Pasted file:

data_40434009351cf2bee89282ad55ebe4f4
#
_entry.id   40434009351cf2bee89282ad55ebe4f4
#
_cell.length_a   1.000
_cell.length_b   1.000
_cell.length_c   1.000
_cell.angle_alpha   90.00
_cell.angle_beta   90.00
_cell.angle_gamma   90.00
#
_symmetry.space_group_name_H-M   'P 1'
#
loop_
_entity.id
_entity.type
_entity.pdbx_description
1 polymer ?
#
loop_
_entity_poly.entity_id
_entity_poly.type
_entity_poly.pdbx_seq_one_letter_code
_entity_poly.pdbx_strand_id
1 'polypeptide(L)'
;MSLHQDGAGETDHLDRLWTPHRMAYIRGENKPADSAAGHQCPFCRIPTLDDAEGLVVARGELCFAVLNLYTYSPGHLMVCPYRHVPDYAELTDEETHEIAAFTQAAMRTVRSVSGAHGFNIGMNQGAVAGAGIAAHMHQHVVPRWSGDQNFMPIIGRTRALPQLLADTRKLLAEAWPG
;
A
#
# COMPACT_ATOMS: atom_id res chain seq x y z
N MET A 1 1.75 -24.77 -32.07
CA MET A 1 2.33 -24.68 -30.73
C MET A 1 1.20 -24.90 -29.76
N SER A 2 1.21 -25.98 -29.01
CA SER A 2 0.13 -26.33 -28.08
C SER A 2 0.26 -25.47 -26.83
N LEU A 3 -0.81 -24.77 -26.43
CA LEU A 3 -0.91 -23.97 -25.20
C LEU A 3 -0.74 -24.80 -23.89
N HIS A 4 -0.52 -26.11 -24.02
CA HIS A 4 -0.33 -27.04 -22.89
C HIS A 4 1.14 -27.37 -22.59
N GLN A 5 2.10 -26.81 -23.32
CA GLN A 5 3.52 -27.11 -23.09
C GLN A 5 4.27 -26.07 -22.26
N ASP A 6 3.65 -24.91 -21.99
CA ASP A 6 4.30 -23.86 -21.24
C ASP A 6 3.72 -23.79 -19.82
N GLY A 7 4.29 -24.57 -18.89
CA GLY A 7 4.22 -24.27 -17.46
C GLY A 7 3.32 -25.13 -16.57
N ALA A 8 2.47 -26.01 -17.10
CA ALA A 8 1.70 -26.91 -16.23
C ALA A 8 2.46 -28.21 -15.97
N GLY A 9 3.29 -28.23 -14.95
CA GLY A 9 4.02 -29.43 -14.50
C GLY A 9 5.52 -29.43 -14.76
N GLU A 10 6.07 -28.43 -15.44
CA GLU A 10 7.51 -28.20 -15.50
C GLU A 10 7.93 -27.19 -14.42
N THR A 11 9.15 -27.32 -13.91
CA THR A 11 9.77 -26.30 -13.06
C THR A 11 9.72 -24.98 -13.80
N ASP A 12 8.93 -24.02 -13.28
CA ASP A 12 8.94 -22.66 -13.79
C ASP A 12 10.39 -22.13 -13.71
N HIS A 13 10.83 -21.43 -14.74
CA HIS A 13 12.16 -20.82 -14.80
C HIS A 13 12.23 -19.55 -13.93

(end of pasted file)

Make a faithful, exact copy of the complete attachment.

data_40434009351cf2bee89282ad55ebe4f4
#
_entry.id   40434009351cf2bee89282ad55ebe4f4
#
_cell.length_a   1.000
_cell.length_b   1.000
_cell.length_c   1.000
_cell.angle_alpha   90.00
_cell.angle_beta   90.00
_cell.angle_gamma   90.00
#
_symmetry.space_group_name_H-M   'P 1'
#
loop_
_entity.id
_entity.type
_entity.pdbx_description
1 polymer ?
#
loop_
_entity_poly.entity_id
_entity_poly.type
_entity_poly.pdbx_seq_one_letter_code
_entity_poly.pdbx_strand_id
1 'polypeptide(L)'
;MSLHQDGAGETDHLDRLWTPHRMAYIRGENKPADSAAGHQCPFCRIPTLDDAEGLVVARGELCFAVLNLYTYSPGHLMVCPYRHVPDYAELTDEETHEIAAFTQAAMRTVRSVSGAHGFNIGMNQGAVAGAGIAAHMHQHVVPRWSGDQNFMPIIGRTRALPQLLADTRKLLAEAWPG
;
A
#
# COMPACT_ATOMS: atom_id res chain seq x y z
N MET A 1 1.75 -24.77 -32.07
CA MET A 1 2.33 -24.68 -30.73
C MET A 1 1.20 -24.90 -29.76
N SER A 2 1.21 -25.98 -29.01
CA SER A 2 0.13 -26.33 -28.08
C SER A 2 0.26 -25.47 -26.83
N LEU A 3 -0.81 -24.77 -26.43
CA LEU A 3 -0.91 -23.97 -25.20
C LEU A 3 -0.74 -24.80 -23.89
N HIS A 4 -0.52 -26.11 -24.02
CA HIS A 4 -0.33 -27.04 -22.89
C HIS A 4 1.14 -27.37 -22.59
N GLN A 5 2.10 -26.81 -23.32
CA GLN A 5 3.52 -27.11 -23.09
C GLN A 5 4.27 -26.07 -22.26
N ASP A 6 3.65 -24.91 -21.99
CA ASP A 6 4.30 -23.86 -21.24
C ASP A 6 3.72 -23.79 -19.82
N GLY A 7 4.29 -24.57 -18.89
CA GLY A 7 4.22 -24.27 -17.46
C GLY A 7 3.32 -25.13 -16.57
N ALA A 8 2.47 -26.01 -17.10
CA ALA A 8 1.70 -26.91 -16.23
C ALA A 8 2.46 -28.21 -15.97
N GLY A 9 3.29 -28.23 -14.95
CA GLY A 9 4.02 -29.43 -14.50
C GLY A 9 5.52 -29.43 -14.76
N GLU A 10 6.07 -28.43 -15.44
CA GLU A 10 7.51 -28.20 -15.50
C GLU A 10 7.93 -27.19 -14.42
N THR A 11 9.15 -27.32 -13.91
CA THR A 11 9.77 -26.30 -13.06
C THR A 11 9.72 -24.98 -13.80
N ASP A 12 8.93 -24.02 -13.28
CA ASP A 12 8.94 -22.66 -13.79
C ASP A 12 10.39 -22.13 -13.71
N HIS A 13 10.83 -21.43 -14.74
CA HIS A 13 12.16 -20.82 -14.80
C HIS A 13 12.23 -19.55 -13.93